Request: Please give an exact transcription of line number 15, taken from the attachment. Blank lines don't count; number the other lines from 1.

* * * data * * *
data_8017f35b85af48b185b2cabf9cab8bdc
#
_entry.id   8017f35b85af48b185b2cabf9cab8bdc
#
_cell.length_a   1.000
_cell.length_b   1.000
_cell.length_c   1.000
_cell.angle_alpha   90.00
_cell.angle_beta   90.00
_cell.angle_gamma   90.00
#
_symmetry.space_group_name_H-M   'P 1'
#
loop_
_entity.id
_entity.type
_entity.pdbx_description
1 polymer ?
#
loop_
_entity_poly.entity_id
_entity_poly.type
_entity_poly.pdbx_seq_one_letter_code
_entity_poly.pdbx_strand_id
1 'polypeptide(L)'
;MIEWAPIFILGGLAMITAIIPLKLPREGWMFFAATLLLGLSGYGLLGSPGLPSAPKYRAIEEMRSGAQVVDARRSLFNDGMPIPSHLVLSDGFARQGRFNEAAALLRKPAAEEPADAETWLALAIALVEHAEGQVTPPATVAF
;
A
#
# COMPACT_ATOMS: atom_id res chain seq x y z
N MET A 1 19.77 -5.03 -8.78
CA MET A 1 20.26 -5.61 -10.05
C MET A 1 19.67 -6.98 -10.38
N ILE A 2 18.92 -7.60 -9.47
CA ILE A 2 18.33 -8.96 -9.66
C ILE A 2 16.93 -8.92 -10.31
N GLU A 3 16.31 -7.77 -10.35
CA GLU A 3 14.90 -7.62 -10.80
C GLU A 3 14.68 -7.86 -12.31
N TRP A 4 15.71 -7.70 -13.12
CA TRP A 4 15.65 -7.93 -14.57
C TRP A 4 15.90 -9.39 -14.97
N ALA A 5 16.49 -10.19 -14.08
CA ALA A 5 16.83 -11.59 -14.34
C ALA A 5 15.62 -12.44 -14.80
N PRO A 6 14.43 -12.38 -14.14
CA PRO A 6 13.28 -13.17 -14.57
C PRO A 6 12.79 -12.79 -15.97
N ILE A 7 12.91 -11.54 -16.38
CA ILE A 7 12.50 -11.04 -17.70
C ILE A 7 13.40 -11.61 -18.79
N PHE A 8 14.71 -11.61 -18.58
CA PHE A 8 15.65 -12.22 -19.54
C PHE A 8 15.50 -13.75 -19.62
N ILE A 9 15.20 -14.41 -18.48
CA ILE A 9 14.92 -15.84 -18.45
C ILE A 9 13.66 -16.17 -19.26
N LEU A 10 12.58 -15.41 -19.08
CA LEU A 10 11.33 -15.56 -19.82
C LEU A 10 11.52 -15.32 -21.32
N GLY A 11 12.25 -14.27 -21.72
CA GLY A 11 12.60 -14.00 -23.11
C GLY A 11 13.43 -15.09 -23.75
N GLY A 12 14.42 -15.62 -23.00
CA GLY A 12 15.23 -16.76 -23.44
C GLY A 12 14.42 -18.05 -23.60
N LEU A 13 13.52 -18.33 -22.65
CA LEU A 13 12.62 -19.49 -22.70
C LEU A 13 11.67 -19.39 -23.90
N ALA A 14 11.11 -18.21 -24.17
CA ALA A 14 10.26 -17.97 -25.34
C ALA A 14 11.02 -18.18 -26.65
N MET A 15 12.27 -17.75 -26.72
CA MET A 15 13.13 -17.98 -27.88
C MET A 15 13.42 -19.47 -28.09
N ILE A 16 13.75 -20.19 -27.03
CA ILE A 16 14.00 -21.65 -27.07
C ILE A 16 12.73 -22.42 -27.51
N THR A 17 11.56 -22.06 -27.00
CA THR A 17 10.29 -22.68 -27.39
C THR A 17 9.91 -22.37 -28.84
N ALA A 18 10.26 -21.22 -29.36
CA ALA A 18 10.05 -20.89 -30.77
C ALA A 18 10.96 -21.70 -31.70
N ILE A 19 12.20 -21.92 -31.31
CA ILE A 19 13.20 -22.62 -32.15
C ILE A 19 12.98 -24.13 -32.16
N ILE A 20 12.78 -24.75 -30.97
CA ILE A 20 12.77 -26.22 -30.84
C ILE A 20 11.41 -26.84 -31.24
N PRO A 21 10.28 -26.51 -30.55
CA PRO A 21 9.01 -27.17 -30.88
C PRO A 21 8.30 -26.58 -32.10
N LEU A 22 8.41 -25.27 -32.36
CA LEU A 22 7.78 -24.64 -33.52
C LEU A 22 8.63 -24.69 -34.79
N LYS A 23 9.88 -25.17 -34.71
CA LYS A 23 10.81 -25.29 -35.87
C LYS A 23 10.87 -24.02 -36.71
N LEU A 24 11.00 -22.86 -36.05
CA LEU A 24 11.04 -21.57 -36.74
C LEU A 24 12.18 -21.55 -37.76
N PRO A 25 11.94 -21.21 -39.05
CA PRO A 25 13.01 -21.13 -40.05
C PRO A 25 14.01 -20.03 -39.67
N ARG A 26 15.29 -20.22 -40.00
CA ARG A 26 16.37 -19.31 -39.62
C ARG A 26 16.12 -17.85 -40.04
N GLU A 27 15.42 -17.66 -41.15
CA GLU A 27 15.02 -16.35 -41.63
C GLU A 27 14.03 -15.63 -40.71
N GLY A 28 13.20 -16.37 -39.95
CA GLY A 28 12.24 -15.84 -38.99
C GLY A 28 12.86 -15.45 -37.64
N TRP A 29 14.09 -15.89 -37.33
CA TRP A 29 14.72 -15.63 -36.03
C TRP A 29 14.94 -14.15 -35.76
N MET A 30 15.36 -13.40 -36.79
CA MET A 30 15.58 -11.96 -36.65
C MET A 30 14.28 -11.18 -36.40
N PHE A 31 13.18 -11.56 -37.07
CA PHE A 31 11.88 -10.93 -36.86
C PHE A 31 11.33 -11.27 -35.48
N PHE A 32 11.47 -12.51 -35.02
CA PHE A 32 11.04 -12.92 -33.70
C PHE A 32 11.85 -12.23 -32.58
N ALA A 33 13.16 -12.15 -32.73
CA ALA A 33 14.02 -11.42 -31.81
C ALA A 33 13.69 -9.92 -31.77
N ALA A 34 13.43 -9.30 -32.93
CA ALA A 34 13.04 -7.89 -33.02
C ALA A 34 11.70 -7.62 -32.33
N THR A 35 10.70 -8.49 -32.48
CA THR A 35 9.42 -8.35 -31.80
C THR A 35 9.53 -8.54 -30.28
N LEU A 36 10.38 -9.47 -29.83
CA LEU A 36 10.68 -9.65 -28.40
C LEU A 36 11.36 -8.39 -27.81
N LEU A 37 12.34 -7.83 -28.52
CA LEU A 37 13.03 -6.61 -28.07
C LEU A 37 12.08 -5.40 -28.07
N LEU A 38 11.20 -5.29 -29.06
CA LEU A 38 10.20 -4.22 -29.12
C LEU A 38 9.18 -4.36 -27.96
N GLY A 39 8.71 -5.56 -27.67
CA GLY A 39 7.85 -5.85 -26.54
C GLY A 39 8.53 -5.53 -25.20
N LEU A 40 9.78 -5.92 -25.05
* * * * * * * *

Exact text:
_entity.id